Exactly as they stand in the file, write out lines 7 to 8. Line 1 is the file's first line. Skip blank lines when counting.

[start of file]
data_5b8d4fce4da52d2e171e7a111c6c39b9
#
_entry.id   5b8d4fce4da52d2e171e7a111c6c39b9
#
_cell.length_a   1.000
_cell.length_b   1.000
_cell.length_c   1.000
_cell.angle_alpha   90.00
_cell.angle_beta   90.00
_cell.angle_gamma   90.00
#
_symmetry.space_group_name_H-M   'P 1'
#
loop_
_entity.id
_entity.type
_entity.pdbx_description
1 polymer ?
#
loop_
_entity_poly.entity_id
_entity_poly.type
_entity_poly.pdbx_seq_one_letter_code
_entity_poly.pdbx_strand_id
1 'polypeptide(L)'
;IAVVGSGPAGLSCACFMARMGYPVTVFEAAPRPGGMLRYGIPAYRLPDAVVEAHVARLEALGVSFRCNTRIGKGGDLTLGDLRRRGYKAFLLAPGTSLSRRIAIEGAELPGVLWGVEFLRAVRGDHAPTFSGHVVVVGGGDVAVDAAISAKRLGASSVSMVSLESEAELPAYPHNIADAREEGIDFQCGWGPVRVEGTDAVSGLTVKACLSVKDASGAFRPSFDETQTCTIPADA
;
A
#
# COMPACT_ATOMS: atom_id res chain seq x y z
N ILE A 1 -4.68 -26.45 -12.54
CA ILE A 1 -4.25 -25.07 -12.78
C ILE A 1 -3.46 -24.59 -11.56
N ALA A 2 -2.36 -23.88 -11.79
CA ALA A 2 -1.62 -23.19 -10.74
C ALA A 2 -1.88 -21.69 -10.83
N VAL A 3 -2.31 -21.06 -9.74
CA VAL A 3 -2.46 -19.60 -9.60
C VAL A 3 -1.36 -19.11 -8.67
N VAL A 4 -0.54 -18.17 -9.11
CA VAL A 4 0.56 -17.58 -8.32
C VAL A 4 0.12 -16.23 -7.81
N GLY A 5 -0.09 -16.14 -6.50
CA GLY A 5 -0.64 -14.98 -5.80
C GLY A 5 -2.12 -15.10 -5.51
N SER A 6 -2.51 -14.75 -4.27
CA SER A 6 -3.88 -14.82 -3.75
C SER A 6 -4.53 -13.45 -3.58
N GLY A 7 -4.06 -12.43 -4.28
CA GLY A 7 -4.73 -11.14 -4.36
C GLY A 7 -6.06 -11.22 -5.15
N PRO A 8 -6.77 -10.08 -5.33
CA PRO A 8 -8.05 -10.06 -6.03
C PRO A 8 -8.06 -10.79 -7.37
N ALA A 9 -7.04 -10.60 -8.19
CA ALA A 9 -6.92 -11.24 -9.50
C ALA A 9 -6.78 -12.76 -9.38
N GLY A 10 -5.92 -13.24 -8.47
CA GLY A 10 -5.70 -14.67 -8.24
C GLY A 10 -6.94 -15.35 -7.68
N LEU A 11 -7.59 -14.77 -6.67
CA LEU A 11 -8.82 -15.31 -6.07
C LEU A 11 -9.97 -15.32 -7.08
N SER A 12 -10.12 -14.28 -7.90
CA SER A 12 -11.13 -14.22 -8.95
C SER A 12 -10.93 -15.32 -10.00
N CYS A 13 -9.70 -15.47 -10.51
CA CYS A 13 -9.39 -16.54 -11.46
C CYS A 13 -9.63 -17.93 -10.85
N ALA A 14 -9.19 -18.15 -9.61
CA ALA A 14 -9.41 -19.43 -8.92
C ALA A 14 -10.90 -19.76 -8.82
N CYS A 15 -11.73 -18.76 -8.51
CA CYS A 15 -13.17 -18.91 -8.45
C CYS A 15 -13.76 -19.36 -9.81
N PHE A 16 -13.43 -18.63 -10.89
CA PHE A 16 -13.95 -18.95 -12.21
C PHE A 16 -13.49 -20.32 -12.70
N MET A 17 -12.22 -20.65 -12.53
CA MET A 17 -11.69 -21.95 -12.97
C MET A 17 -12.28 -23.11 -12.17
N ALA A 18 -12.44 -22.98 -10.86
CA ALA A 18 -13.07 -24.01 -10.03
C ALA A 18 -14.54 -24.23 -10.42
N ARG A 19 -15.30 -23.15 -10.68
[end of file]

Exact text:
_cell.length_c   1.000
_cell.angle_alpha   90.00